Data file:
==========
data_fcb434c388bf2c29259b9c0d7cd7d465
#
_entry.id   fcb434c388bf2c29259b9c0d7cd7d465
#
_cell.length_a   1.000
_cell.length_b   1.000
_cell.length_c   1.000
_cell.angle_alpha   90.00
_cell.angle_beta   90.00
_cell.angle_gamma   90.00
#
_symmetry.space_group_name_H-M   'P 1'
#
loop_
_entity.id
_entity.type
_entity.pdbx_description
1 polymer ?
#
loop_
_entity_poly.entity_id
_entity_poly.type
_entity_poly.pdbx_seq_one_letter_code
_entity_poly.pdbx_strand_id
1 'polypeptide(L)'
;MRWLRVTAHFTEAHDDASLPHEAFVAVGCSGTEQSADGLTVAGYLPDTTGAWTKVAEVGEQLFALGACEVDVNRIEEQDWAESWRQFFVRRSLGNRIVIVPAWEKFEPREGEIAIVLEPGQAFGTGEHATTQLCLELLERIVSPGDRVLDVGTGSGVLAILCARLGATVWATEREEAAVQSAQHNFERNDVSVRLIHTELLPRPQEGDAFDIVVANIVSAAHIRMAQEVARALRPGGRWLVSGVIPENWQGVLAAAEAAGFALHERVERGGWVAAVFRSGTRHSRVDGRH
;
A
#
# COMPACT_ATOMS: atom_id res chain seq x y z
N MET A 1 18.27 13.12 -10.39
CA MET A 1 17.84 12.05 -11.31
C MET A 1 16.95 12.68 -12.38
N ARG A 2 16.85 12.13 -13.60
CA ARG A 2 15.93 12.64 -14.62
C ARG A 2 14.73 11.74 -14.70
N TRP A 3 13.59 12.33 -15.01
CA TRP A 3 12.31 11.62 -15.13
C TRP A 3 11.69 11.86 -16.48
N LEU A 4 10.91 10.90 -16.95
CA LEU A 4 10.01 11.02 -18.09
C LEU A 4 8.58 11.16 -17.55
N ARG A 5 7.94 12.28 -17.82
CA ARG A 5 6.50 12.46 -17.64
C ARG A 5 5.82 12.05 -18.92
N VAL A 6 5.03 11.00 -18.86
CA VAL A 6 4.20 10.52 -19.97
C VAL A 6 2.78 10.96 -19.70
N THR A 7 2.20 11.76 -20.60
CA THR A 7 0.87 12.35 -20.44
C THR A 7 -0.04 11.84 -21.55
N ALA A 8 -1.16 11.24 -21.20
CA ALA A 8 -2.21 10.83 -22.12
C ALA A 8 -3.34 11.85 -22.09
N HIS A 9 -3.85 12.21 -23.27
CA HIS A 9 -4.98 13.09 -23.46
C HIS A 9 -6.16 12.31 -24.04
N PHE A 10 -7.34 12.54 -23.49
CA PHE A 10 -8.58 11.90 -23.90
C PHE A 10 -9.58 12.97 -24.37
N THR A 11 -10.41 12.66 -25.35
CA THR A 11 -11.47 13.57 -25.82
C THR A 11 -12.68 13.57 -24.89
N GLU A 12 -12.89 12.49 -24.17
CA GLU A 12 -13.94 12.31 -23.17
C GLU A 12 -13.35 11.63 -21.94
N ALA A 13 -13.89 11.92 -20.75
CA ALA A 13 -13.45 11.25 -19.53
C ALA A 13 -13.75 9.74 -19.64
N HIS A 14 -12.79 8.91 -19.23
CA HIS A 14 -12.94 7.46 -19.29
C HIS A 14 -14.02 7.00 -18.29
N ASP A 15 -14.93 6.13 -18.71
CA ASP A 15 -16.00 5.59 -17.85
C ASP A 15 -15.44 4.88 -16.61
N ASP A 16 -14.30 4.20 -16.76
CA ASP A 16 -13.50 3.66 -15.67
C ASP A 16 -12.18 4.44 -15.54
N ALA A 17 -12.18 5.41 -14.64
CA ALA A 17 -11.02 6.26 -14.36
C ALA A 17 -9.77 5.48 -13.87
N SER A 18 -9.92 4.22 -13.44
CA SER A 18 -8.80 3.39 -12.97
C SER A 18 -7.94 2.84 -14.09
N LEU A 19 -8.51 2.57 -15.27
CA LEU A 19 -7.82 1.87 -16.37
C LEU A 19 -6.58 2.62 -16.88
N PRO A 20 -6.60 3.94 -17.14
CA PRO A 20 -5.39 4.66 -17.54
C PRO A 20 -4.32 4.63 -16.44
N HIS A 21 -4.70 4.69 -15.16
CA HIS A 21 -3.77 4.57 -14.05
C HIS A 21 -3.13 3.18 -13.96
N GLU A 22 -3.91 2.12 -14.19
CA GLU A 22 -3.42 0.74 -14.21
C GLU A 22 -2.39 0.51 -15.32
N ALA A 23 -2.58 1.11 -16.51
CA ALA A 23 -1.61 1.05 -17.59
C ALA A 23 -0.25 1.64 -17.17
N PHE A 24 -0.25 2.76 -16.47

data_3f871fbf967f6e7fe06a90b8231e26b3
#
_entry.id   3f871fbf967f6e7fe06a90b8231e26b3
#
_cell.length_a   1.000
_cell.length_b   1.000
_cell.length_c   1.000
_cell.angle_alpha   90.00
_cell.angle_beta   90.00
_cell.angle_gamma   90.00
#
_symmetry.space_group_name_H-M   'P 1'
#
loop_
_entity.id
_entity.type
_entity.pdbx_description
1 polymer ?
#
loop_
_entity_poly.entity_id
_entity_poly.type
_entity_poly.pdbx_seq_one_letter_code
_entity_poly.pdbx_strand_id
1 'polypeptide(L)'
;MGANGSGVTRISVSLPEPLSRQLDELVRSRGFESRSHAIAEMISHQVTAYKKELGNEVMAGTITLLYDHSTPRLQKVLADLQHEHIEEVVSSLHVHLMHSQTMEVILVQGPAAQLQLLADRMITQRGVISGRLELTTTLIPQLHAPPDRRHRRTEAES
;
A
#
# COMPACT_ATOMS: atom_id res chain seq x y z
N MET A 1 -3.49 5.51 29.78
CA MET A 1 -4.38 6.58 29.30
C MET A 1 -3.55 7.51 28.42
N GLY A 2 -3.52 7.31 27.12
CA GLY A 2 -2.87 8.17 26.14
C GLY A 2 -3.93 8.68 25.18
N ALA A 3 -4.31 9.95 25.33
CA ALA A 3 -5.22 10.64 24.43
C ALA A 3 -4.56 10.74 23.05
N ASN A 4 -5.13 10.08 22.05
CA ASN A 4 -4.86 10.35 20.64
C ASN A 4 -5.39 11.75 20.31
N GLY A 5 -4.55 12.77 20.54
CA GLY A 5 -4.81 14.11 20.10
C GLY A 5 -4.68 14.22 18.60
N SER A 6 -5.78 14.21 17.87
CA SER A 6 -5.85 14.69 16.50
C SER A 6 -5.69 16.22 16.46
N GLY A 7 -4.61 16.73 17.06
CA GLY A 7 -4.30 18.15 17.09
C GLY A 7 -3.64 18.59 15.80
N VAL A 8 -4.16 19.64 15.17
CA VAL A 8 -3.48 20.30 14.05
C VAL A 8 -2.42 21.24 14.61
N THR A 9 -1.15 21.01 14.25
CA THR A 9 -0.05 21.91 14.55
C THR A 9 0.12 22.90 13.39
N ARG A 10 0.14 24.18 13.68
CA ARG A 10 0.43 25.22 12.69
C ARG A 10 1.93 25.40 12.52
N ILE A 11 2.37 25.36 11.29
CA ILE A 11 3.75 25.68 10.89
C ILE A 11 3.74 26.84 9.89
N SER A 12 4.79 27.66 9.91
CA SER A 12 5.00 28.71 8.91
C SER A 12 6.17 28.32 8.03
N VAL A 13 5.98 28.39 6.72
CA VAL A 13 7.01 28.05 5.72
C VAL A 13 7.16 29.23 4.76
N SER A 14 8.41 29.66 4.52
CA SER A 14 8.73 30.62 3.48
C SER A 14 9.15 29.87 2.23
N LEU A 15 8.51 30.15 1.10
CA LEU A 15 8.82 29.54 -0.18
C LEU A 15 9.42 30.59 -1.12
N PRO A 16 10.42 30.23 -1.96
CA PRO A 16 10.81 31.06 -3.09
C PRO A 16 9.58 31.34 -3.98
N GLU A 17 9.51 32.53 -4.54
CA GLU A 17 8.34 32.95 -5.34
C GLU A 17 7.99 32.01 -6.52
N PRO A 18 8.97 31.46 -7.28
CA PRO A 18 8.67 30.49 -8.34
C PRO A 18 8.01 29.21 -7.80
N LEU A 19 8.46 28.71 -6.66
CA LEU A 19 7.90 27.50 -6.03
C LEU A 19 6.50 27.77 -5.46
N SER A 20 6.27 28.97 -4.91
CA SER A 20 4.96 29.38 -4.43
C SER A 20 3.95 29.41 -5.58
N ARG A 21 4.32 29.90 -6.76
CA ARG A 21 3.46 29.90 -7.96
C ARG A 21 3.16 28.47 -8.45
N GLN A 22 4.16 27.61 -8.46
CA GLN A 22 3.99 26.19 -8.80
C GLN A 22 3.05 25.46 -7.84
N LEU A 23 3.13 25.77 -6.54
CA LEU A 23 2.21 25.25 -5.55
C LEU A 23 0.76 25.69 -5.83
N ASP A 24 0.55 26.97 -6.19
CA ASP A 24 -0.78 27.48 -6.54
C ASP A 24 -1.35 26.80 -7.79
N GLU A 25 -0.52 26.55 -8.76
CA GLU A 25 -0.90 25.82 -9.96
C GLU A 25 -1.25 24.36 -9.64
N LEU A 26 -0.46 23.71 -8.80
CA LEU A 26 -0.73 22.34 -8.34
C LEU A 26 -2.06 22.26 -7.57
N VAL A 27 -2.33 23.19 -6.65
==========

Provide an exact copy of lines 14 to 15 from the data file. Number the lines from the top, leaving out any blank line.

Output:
loop_
_entity.id